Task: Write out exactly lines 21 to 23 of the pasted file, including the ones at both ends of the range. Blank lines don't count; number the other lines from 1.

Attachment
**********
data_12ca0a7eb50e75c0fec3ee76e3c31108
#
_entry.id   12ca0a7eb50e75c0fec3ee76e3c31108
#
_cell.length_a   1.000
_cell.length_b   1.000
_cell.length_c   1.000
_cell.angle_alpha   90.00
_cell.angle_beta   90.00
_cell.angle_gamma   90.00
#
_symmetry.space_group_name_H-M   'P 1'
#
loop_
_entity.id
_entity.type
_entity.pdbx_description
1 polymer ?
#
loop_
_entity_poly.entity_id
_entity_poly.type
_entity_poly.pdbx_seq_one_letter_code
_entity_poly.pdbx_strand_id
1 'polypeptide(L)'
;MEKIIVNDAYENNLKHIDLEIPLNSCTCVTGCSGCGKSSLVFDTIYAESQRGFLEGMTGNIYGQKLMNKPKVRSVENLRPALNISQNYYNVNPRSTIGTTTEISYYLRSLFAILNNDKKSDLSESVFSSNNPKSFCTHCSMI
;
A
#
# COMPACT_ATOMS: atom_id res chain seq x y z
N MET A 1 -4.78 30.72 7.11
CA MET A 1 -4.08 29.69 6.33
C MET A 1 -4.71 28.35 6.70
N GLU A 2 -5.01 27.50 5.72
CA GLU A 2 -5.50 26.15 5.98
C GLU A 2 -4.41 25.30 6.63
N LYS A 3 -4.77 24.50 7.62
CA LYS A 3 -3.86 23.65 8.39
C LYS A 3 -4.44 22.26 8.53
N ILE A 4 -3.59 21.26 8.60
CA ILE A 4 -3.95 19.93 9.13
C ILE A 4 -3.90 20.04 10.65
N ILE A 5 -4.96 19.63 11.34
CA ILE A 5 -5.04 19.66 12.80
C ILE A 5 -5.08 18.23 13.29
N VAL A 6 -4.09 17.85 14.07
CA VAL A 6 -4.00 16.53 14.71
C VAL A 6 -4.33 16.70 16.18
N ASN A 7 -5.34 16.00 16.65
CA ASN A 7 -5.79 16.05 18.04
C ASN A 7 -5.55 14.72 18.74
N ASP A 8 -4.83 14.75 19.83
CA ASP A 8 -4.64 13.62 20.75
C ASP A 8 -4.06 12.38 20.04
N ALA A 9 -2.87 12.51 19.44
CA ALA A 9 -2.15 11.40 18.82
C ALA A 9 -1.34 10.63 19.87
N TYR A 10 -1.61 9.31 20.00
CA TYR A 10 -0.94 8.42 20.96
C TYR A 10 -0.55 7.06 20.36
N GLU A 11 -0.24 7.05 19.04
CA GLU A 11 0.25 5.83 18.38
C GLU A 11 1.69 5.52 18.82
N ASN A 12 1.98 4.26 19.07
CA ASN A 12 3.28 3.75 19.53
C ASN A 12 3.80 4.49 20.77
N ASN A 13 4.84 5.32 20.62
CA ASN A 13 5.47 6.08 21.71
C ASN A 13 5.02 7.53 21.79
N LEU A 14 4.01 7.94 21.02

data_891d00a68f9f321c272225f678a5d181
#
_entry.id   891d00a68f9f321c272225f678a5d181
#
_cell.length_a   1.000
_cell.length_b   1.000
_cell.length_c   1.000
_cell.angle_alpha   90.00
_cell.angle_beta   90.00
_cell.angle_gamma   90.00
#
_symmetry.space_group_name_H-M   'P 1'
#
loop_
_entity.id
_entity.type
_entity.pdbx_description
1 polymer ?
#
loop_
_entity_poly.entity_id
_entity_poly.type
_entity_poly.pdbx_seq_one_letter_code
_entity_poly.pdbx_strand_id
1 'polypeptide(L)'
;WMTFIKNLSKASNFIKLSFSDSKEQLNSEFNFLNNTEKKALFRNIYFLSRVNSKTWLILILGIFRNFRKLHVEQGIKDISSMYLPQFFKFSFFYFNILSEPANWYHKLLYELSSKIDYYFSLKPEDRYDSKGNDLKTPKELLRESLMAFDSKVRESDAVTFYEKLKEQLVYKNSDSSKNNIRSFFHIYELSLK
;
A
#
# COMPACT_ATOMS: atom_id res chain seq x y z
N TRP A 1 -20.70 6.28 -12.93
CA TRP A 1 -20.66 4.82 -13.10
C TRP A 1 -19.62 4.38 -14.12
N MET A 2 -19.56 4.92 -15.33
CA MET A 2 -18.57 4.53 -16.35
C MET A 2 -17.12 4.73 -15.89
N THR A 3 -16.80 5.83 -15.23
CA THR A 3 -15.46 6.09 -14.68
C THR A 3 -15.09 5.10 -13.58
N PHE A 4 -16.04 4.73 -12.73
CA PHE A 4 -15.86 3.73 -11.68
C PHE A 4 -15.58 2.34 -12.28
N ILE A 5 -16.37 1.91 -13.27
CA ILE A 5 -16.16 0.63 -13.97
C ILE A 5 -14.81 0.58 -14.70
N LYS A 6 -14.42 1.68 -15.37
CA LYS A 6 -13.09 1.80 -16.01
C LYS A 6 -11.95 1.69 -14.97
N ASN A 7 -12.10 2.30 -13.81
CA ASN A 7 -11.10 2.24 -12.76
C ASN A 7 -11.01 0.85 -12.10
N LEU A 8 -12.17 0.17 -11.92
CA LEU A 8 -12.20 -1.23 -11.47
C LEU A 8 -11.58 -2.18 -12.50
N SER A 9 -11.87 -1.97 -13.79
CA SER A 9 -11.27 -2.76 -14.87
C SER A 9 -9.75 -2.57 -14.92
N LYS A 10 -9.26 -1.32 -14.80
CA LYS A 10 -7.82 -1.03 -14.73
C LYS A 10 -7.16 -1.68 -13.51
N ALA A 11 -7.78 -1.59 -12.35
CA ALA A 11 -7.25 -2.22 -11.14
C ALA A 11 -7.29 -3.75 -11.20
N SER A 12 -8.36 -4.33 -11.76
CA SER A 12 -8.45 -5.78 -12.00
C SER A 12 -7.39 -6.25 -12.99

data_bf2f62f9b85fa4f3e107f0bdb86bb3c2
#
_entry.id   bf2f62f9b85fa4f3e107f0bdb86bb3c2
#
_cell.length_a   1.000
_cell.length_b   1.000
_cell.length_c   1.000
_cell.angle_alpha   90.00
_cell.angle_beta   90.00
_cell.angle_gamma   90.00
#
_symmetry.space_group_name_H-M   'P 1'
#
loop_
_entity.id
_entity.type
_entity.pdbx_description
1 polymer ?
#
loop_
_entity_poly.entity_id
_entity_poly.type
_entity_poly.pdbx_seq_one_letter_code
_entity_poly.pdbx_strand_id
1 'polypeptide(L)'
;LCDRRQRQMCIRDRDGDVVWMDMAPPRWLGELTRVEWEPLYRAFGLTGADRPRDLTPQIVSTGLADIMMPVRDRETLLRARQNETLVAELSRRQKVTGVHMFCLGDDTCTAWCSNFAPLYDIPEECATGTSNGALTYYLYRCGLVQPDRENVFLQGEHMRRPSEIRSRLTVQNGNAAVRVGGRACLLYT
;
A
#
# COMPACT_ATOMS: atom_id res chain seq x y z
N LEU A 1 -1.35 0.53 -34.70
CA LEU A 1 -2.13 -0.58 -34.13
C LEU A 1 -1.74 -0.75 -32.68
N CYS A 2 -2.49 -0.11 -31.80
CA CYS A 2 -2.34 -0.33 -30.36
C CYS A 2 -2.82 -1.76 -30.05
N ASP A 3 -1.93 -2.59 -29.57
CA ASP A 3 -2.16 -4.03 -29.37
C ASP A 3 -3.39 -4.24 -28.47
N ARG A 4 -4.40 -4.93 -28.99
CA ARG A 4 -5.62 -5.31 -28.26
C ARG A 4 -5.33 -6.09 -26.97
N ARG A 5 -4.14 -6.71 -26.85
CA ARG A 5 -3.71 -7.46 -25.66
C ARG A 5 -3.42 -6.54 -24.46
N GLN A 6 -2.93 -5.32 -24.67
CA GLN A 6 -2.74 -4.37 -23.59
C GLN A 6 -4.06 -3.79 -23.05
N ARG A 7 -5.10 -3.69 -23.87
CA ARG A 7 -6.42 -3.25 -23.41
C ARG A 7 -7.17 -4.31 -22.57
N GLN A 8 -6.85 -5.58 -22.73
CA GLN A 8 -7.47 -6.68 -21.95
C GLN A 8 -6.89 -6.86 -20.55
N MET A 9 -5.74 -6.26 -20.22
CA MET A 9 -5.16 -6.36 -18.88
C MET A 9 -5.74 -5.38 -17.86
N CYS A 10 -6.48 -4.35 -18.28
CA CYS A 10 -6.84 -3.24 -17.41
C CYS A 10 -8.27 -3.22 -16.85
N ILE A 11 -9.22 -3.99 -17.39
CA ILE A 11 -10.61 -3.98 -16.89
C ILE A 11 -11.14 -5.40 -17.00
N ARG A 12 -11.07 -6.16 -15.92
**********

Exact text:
_entity_poly.entity_id
_entity_poly.type
_entity_poly.pdbx_seq_one_letter_code